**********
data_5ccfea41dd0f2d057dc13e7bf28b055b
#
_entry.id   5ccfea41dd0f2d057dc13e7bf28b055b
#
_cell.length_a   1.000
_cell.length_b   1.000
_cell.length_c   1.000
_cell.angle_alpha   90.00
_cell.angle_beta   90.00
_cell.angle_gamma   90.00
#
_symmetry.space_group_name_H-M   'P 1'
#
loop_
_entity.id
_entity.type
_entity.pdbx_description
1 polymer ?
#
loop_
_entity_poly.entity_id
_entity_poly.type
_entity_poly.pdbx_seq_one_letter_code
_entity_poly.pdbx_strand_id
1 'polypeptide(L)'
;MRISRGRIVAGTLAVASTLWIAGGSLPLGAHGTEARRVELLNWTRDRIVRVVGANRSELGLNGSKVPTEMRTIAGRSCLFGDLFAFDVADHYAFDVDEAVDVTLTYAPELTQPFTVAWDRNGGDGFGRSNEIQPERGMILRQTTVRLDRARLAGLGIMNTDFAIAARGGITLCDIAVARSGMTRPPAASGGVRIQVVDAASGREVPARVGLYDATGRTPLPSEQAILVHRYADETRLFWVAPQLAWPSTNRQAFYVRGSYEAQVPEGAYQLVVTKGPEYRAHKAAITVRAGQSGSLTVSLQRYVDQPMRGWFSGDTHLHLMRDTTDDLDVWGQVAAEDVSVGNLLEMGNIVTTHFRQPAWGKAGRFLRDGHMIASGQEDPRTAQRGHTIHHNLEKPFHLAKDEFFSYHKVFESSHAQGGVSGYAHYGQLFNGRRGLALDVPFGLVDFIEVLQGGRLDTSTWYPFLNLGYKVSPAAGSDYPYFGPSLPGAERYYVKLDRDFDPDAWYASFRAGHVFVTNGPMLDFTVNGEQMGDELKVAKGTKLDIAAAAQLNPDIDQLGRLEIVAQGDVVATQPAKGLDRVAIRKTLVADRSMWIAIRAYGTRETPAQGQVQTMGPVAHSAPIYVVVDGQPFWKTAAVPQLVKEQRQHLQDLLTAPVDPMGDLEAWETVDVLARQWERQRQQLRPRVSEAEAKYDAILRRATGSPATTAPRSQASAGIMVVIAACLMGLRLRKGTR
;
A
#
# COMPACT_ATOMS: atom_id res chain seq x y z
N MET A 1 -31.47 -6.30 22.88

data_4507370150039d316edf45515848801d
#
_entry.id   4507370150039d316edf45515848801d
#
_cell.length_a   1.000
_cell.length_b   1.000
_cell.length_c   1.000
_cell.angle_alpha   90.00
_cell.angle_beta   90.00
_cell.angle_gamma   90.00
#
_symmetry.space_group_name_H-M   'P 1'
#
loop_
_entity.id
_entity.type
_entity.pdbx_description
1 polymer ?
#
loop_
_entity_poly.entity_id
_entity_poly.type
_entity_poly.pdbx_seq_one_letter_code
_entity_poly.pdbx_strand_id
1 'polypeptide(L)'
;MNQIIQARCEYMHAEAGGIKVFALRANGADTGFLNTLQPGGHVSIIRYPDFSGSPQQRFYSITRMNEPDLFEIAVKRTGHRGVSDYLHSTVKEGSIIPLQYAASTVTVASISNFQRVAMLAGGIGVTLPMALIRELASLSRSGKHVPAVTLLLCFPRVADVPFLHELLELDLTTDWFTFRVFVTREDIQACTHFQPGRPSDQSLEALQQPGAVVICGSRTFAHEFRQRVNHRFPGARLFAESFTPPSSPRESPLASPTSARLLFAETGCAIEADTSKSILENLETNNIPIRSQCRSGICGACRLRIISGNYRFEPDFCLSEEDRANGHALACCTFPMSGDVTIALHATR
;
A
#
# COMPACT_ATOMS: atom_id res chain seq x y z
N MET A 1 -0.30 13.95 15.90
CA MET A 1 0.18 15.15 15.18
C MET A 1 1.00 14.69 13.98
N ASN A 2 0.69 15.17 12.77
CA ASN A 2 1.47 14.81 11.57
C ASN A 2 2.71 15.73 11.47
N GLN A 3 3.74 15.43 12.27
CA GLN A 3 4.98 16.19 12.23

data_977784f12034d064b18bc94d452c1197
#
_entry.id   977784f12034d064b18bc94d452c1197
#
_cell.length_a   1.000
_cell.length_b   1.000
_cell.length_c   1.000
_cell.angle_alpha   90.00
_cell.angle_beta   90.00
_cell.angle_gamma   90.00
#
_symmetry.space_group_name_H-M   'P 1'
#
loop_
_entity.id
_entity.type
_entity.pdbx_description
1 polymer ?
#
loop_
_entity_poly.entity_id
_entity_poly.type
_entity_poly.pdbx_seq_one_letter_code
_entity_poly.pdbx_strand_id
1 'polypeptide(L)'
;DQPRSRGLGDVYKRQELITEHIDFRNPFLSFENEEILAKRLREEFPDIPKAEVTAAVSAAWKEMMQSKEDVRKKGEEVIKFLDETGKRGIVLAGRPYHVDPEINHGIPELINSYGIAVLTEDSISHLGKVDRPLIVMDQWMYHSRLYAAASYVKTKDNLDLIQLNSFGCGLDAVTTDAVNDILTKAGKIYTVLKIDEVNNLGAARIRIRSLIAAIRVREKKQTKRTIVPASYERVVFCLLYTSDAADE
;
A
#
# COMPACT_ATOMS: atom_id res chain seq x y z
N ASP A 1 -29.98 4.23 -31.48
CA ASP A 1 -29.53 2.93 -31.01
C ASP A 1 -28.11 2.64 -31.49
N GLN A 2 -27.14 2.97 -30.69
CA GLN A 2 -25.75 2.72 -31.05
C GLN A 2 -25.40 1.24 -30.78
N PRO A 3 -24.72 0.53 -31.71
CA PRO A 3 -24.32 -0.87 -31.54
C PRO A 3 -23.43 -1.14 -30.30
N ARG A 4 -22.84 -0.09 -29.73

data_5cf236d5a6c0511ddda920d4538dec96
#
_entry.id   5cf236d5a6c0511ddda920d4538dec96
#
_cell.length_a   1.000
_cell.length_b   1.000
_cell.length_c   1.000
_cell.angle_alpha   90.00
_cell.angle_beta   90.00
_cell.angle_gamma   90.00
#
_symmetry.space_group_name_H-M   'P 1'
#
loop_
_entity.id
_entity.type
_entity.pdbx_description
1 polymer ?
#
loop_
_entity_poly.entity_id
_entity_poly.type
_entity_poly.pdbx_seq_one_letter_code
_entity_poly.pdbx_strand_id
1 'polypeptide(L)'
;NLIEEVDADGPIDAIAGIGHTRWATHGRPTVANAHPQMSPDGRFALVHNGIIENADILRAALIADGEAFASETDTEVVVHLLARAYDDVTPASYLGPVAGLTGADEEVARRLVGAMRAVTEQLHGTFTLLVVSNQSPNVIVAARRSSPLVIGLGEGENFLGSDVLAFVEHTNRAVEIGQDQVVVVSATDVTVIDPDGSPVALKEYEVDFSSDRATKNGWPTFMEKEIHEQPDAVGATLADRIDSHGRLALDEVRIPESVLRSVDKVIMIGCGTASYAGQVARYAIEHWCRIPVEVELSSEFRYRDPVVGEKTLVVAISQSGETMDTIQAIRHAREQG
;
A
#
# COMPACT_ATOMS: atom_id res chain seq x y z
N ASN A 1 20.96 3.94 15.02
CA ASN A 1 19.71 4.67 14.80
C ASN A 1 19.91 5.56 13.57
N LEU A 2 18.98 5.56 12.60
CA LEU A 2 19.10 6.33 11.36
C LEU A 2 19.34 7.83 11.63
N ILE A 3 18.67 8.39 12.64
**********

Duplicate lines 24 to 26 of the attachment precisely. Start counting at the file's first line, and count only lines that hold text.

_entity_poly.pdbx_strand_id
1 'polypeptide(L)'
;MRISRGRIVAGTLAVASTLWIAGGSLPLGAHGTEARRVELLNWTRDRIVRVVGANRSELGLNGSKVPTEMRTIAGRSCLFGDLFAFDVADHYAFDVDEAVDVTLTYAPELTQPFTVAWDRNGGDGFGRSNEIQPERGMILRQTTVRLDRARLAGLGIMNTDFAIAARGGITLCDIAVARSGMTRPPAASGGVRIQVVDAASGREVPARVGLYDATGRTPLPSEQAILVHRYADETRLFWVAPQLAWPSTNRQAFYVRGSYEAQVPEGAYQLVVTKGPEYRAHKAAITVRAGQSGSLTVSLQRYVDQPMRGWFSGDTHLHLMRDTTDDLDVWGQVAAEDVSVGNLLEMGNIVTTHFRQPAWGKAGRFLRDGHMIASGQEDPRTAQRGHTIHHNLEKPFHLAKDEFFSYHKVFESSHAQGGVSGYAHYGQLFNGRRGLALDVPFGLVDFIEVLQGGRLDTSTWYPFLNLGYKVSPAAGSDYPYFGPSLPGAERYYVKLDRDFDPDAWYASFRAGHVFVTNGPMLDFTVNGEQMGDELKVAKGTKLDIAAAAQLNPDIDQLGRLEIVAQGDVVATQPAKGLDRVAIRKTLVADRSMWIAIRAYGTRETPAQGQVQTMGPVAHSAPIYVVVDGQPFWKTAAVPQLVKEQRQHLQDLLTAPVDPMGDLEAWETVDVLARQWERQRQQLRPRVSEAEAKYDAILRRATGSPATTAPRSQASAGIMVVIAACLMGLRLRKGTR